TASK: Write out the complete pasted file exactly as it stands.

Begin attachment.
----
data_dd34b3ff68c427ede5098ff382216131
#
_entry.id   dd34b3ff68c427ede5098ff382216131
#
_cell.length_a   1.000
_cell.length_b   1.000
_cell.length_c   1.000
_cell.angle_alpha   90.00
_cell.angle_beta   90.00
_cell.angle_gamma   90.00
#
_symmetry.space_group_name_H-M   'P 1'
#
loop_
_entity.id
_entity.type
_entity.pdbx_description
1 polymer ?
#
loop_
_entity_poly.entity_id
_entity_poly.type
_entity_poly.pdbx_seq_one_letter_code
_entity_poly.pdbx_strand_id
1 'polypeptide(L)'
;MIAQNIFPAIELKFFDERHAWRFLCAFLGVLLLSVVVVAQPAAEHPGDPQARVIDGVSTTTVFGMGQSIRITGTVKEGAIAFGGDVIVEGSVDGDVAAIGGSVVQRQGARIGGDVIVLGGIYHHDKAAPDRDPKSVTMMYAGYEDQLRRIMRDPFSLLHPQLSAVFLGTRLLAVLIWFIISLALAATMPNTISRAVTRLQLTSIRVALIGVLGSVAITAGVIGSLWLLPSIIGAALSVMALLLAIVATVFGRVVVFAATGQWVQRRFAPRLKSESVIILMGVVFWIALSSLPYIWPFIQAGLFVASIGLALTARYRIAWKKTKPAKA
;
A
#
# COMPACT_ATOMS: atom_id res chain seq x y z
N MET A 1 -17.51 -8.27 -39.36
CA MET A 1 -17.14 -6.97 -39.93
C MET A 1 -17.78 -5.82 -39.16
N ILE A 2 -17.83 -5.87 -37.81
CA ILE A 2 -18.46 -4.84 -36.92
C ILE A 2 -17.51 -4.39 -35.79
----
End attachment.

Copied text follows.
data_dd34b3ff68c427ede5098ff382216131
#
_entry.id   dd34b3ff68c427ede5098ff382216131
#
_cell.length_a   1.000
_cell.length_b   1.000
_cell.length_c   1.000
_cell.angle_alpha   90.00
_cell.angle_beta   90.00
_cell.angle_gamma   90.00
#
_symmetry.space_group_name_H-M   'P 1'
#
loop_
_entity.id
_entity.type
_entity.pdbx_description
1 polymer ?
#
loop_
_entity_poly.entity_id
_entity_poly.type
_entity_poly.pdbx_seq_one_letter_code
_entity_poly.pdbx_strand_id
1 'polypeptide(L)'
;MIAQNIFPAIELKFFDERHAWRFLCAFLGVLLLSVVVVAQPAAEHPGDPQARVIDGVSTTTVFGMGQSIRITGTVKEGAIAFGGDVIVEGSVDGDVAAIGGSVVQRQGARIGGDVIVLGGIYHHDKAAPDRDPKSVTMMYAGYEDQLRRIMRDPFSLLHPQLSAVFLGTRLLAVLIWFIISLALAATMPNTISRAVTRLQLTSIRVALIGVLGSVAITAGVIGSLWLLPSIIGAALSVMALLLAIVATVFGRVVVFAATGQWVQRRFAPRLKSESVIILMGVVFWIALSSLPYIWPFIQAGLFVASIGLALTARYRIAWKKTKPAKA
;
A
#
# COMPACT_ATOMS: atom_id res chain seq x y z
N MET A 1 -17.51 -8.27 -39.36
CA MET A 1 -17.14 -6.97 -39.93
C MET A 1 -17.78 -5.82 -39.16
N ILE A 2 -17.83 -5.87 -37.81
CA ILE A 2 -18.46 -4.84 -36.92
C ILE A 2 -17.51 -4.39 -35.79